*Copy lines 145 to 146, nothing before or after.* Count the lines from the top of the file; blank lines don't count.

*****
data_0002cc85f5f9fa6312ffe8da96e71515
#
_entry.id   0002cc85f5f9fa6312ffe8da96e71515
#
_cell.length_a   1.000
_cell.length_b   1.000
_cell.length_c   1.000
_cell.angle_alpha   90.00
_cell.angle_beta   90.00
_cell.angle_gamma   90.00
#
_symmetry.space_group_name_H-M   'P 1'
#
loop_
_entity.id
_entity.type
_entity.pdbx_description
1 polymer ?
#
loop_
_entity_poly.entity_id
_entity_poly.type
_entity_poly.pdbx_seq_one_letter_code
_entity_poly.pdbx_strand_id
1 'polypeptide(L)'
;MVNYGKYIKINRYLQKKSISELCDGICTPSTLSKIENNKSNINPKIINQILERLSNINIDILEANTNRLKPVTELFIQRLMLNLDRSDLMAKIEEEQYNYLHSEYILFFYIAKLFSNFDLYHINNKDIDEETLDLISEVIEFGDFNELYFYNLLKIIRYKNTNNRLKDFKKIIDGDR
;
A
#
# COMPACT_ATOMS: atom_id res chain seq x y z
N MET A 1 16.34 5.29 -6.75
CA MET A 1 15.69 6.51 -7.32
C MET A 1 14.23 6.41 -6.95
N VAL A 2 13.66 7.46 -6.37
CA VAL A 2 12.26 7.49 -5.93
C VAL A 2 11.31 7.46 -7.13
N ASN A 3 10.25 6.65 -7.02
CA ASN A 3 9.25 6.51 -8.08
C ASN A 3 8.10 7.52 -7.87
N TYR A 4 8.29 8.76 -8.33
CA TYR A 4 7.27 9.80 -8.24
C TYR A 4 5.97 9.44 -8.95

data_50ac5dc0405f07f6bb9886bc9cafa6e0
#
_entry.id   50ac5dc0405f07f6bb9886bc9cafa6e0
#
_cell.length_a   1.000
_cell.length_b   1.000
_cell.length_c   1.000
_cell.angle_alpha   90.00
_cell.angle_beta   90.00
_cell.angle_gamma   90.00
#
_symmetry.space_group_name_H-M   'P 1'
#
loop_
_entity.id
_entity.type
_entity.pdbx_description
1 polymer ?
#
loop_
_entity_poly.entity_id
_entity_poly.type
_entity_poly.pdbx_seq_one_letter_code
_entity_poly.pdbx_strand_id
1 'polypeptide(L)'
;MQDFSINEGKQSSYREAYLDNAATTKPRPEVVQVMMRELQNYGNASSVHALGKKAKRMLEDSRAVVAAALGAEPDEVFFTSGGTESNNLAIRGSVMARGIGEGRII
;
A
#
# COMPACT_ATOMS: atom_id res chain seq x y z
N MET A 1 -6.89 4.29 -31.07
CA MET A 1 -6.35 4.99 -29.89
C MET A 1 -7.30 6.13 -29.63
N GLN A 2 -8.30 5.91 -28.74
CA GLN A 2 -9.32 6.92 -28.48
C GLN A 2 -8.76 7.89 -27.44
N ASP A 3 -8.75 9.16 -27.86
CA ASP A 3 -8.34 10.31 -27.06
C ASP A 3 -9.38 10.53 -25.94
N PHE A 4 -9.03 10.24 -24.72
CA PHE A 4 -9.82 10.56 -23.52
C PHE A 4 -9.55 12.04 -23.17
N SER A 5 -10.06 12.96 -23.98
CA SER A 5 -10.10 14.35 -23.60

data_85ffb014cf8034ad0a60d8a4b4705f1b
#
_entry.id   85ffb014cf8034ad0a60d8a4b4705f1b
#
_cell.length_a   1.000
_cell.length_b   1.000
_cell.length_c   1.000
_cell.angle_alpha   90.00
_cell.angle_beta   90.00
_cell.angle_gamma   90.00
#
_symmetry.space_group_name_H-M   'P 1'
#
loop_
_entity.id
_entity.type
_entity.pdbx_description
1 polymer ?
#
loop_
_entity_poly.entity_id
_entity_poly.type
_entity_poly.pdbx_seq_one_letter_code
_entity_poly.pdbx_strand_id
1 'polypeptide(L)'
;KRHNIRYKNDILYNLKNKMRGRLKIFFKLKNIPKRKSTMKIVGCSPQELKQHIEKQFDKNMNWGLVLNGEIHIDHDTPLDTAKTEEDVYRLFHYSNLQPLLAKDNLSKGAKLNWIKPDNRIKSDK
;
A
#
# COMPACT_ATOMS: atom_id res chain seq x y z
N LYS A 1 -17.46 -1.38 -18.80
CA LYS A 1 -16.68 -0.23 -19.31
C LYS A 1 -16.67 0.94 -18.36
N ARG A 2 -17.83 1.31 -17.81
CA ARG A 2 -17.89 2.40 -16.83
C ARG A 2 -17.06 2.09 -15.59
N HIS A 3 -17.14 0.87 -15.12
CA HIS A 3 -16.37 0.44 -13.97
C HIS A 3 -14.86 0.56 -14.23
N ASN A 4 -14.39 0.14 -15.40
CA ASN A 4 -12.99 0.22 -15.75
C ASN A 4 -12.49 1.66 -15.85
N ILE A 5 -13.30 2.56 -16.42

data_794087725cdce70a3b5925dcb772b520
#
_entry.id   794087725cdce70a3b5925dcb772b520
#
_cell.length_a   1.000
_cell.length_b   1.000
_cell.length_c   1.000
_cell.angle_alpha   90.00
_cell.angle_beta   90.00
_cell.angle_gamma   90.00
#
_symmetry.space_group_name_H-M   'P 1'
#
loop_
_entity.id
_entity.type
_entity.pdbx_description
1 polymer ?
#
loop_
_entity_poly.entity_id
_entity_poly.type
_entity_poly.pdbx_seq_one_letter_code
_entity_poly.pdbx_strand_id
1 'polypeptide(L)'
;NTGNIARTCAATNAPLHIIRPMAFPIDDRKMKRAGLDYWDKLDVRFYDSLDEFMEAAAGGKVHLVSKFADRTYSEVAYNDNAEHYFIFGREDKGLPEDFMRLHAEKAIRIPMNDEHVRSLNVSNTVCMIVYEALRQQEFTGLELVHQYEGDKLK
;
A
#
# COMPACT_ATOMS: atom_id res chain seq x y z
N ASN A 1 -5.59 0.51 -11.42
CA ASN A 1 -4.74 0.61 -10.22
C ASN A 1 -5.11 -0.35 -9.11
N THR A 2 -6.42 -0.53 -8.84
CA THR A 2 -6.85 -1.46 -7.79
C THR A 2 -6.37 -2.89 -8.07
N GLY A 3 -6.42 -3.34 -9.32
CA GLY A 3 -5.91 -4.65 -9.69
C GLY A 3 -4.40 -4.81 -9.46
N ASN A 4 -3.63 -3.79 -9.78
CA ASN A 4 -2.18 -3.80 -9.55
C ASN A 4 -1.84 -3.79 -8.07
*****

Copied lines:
_entity.type
_entity.pdbx_description